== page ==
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Iowa gave you today’s candidates

Much has been made of Barack Obama's victory in the January 3, 2008 Iowa Caucuses.  The Reader's Digest Condensed Version:  Obama's victory dealt Hillary Clinton a loss that killed the idea she was the "inevitable" nominee.  In an interview with Radio Iowa this summer, Obama described Caucus Night as "lift-off" for his campaign.

While Clinton was focusing on experience, Obama (and former North Carolina Senator John Edwards) focused on the idea of building a movement. On the afternoon of the Iowa Democratic Party's 2007 Jefferson-Jackson Day Dinner, Obama outlined that "movement" idea for a crowd of his supporters.

"…It's with your power, it's with your voices that we're going to be able to make a difference," Obama todl the crowd that day in Hy-Vee Hall in Des Moines. "…One voice can change a room and if it can change a room, it can change a city and if it can change a city, it can change a state and if it can change a state, it can change a nation.  If it can change a nation, it can change a world.  Your voice can change the world…Let's go change the world."

On to the Republican side. Iowa Republicans tossed aside two party heavyweights in favor of former Arkansas Governor Mike Huckabee's populist message.  Huckabee, like Obama, was a "movement" candidate.  Huckabee's victory dealt a blow to the well-financed Mitt Romney who had hoped an opening victory in the Iowa Caucuses would propel him through the contests to come. The Iowa results also confirmed that former New York Mayor Rudy Giuliani was not acceptable to a significant chunk of rank-and-file Republicans. 

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Biden — in Des Moines, Iowa — says McCain health care ideas a “bridge to nowhere”

"Ladies and gentlemen, let’s get serious.  As Barack said, ‘What do they think we are, completely stupid?’  Completely stupid that they’re going to change the way things are when in fact they say nothing, nothing," Joe Biden said of the messages delivered by John McCain and Sarah Palin at the RNC in St. Paul last week.  "…John has this great idea.  He’s going to give every American a $5000 tax credit which is going to encourage every employer to say, ‘Well, now I can drop health insurance,’ but the average cost of every plan is $12,000 and that’s what I call a bridge to nowhere, an absolute bridge to nowhere. That is a bridge too far."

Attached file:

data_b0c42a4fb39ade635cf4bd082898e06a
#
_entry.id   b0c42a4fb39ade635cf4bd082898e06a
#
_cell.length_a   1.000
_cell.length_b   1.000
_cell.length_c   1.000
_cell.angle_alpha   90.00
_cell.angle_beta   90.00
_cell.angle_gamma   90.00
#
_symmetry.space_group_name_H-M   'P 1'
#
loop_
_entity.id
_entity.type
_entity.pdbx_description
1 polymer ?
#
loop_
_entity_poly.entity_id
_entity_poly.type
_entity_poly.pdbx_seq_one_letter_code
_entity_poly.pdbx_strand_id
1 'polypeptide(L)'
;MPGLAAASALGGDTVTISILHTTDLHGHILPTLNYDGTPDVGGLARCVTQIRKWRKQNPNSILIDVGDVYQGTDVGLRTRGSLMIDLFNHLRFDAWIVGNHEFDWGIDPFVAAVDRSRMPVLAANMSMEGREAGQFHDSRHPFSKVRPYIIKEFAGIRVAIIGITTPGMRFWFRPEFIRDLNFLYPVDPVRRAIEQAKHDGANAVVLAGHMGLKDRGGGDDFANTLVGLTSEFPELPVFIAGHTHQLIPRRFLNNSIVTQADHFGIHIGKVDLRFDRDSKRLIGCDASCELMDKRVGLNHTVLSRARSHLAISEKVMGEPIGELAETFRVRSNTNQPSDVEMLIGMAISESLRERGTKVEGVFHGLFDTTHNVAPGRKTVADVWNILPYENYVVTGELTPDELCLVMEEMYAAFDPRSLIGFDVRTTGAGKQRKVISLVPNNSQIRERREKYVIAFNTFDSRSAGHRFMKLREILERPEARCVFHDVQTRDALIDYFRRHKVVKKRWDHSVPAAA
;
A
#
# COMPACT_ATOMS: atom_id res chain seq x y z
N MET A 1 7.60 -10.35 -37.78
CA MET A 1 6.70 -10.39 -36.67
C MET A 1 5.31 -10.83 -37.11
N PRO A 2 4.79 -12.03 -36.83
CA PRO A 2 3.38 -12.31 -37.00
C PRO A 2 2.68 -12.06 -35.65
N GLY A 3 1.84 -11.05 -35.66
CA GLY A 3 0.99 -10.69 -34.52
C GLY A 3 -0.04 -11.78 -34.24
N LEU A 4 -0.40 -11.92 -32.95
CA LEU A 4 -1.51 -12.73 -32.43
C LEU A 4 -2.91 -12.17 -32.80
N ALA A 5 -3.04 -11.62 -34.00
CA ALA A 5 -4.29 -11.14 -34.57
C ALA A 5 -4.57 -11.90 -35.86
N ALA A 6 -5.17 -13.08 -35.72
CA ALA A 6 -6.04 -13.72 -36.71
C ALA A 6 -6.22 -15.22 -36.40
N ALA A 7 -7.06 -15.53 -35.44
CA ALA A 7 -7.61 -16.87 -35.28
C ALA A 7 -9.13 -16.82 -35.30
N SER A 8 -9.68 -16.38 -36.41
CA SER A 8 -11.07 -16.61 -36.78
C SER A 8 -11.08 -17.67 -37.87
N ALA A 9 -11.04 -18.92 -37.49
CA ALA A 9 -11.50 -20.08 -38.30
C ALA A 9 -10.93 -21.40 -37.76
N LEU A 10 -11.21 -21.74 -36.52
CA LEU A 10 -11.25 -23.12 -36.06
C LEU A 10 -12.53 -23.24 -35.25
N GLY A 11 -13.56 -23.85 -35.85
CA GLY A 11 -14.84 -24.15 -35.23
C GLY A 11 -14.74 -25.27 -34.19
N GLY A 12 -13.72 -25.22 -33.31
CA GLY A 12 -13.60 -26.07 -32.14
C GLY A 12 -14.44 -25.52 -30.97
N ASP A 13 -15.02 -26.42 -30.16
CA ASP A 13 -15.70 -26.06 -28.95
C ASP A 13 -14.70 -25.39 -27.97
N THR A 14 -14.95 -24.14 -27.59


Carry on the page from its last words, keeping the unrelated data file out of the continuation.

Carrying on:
Listen to Biden’s 35 minute speech (mp3 at bottom of page).

What follows is a live blog of Biden’s appearance in DSM, IA:

Democratic vice presidential nominee Joe Biden is due in Des Moines at an event on the Iowa State Fairgrounds in about an hour.  It’s his first trip back to Iowa since he was revealed as Obama’s pick for a running mate.  It’s also his first stop back in Iowa since the January 3rd Caucuses.

The venue is a large, barn-like structure in which baby animals are housed during the 11-day run of the State Fair.  An American flag has been suspended along the northern third of the western wall.  About 300 chairs have been set out; all but a few have been occupied an hour before the event is to start.  A long line of folks waited along the outside of the building, in the rain, until they were allowed entry shortly before two o’clock.

The campaign soundtrack includes some of the familiar songs, including the song "Move Along" by the All-American Rejects. "…Move along, move along like I know you do; And even when your hope is gone; Move along, move along just to make it through; Move along; (Go on, go on, go on, go on)’ When everything is wrong we move along; (Go on, go on, go on, go on); When everything is wrong, we move along; Along, along, along."

At 2:30 p.m., the crowd is asked to rise for prayer.  A woman who I don’t think identified herself Reverend Angie Witmer of Plymouth Congregational Church in Des Moines is at the microphone  "…Be with all those who work, day after day, to change the world, one person, one moment at a time…Remind us that changing the world isn’t something that other people do.  It’s up to all of us…May we all feel your presence…May what we see and hear and experience here today set our hearts on fire…Together, with one another and with you, we can change the world.  May it be so.  Amen."

Next, the crowd rose to recite the Pledge.  A brief interlude of audience kibitzing fills the air with chatter from the crowd, then it’s back to the campaign soundtrack.  "Ain’t no stoppin’ us now," a 1970ss disco hit from McFadden & Whitehead, is next up on the play list.

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Tuesday morning with Iowa Democrats

Culverblog Governor Chet Culver talked for 25 minutes; Senate Democratic Leader Mike Gronstal told a joke about the Cornhuskers (he’s from Council Bluffs); Obama campaign insider Paul Tewes (read about his visit below) stopped by and SEIU president Andy Stern was there to give a stemwinder.  Those are the highlights I can remember on Tuesday afternoon from the Tuesday morning breakfast for the Iowa delegation at the Democratic National Convention, brought to delegates by Culver and Lieutenant Governor Patty Judge, who bought the breakfast buffet for delegates.